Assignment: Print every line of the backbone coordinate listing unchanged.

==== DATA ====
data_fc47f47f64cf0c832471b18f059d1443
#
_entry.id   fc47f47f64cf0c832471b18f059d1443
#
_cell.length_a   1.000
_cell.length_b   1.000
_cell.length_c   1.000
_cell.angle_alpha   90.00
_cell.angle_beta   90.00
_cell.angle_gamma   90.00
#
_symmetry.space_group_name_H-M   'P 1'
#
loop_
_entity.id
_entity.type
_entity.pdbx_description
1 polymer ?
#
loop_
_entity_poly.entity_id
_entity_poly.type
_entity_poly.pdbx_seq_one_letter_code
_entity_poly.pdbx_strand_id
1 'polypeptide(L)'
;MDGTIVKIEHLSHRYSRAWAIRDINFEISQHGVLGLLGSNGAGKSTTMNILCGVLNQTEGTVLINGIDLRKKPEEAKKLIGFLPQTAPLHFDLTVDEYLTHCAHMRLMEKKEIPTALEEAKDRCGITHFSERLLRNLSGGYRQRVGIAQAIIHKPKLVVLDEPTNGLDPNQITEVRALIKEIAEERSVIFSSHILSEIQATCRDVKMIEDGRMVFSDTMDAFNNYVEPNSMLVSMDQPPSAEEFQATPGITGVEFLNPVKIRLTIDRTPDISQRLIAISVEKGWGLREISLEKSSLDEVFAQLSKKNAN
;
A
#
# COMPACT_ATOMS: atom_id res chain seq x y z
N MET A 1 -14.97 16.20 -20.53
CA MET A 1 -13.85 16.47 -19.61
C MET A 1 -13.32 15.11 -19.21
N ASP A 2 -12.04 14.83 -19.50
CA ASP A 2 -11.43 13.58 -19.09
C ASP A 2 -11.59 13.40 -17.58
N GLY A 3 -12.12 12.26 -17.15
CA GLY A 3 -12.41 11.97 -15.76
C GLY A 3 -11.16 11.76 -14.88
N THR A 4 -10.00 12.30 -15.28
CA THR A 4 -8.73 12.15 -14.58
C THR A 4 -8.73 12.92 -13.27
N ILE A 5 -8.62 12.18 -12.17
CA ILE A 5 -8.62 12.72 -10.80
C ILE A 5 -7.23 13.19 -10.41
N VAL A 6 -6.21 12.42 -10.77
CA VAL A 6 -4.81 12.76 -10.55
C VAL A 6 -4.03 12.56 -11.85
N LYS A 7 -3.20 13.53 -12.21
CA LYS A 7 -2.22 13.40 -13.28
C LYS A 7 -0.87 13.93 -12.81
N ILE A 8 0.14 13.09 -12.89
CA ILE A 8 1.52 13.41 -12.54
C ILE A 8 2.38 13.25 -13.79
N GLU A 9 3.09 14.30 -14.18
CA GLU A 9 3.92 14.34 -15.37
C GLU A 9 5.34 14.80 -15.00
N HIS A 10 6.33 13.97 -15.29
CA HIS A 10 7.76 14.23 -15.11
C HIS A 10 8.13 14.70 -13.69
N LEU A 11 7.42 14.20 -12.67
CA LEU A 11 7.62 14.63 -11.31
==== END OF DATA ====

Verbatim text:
data_fc47f47f64cf0c832471b18f059d1443
#
_entry.id   fc47f47f64cf0c832471b18f059d1443
#
_cell.length_a   1.000
_cell.length_b   1.000
_cell.length_c   1.000
_cell.angle_alpha   90.00
_cell.angle_beta   90.00
_cell.angle_gamma   90.00
#
_symmetry.space_group_name_H-M   'P 1'
#
loop_
_entity.id
_entity.type
_entity.pdbx_description
1 polymer ?
#
loop_
_entity_poly.entity_id
_entity_poly.type
_entity_poly.pdbx_seq_one_letter_code
_entity_poly.pdbx_strand_id
1 'polypeptide(L)'
;MDGTIVKIEHLSHRYSRAWAIRDINFEISQHGVLGLLGSNGAGKSTTMNILCGVLNQTEGTVLINGIDLRKKPEEAKKLIGFLPQTAPLHFDLTVDEYLTHCAHMRLMEKKEIPTALEEAKDRCGITHFSERLLRNLSGGYRQRVGIAQAIIHKPKLVVLDEPTNGLDPNQITEVRALIKEIAEERSVIFSSHILSEIQATCRDVKMIEDGRMVFSDTMDAFNNYVEPNSMLVSMDQPPSAEEFQATPGITGVEFLNPVKIRLTIDRTPDISQRLIAISVEKGWGLREISLEKSSLDEVFAQLSKKNAN
;
A
#
# COMPACT_ATOMS: atom_id res chain seq x y z
N MET A 1 -14.97 16.20 -20.53
CA MET A 1 -13.85 16.47 -19.61
C MET A 1 -13.32 15.11 -19.21
N ASP A 2 -12.04 14.83 -19.50
CA ASP A 2 -11.43 13.58 -19.09
C ASP A 2 -11.59 13.40 -17.58
N GLY A 3 -12.12 12.26 -17.15
CA GLY A 3 -12.41 11.97 -15.76
C GLY A 3 -11.16 11.76 -14.88
N THR A 4 -10.00 12.30 -15.28
CA THR A 4 -8.73 12.15 -14.58
C THR A 4 -8.73 12.92 -13.27
N ILE A 5 -8.62 12.18 -12.17
CA ILE A 5 -8.62 12.72 -10.80
C ILE A 5 -7.23 13.19 -10.41
N VAL A 6 -6.21 12.42 -10.77
CA VAL A 6 -4.81 12.76 -10.55
C VAL A 6 -4.03 12.56 -11.85
N LYS A 7 -3.20 13.53 -12.21
CA LYS A 7 -2.22 13.40 -13.28
C LYS A 7 -0.87 13.93 -12.81
N ILE A 8 0.14 13.09 -12.89
CA ILE A 8 1.52 13.41 -12.54
C ILE A 8 2.38 13.25 -13.79
N GLU A 9 3.09 14.30 -14.18
CA GLU A 9 3.92 14.34 -15.37
C GLU A 9 5.34 14.80 -15.00
N HIS A 10 6.33 13.97 -15.29
CA HIS A 10 7.76 14.23 -15.11
C HIS A 10 8.13 14.70 -13.69
N LEU A 11 7.42 14.20 -12.67
CA LEU A 11 7.62 14.63 -11.31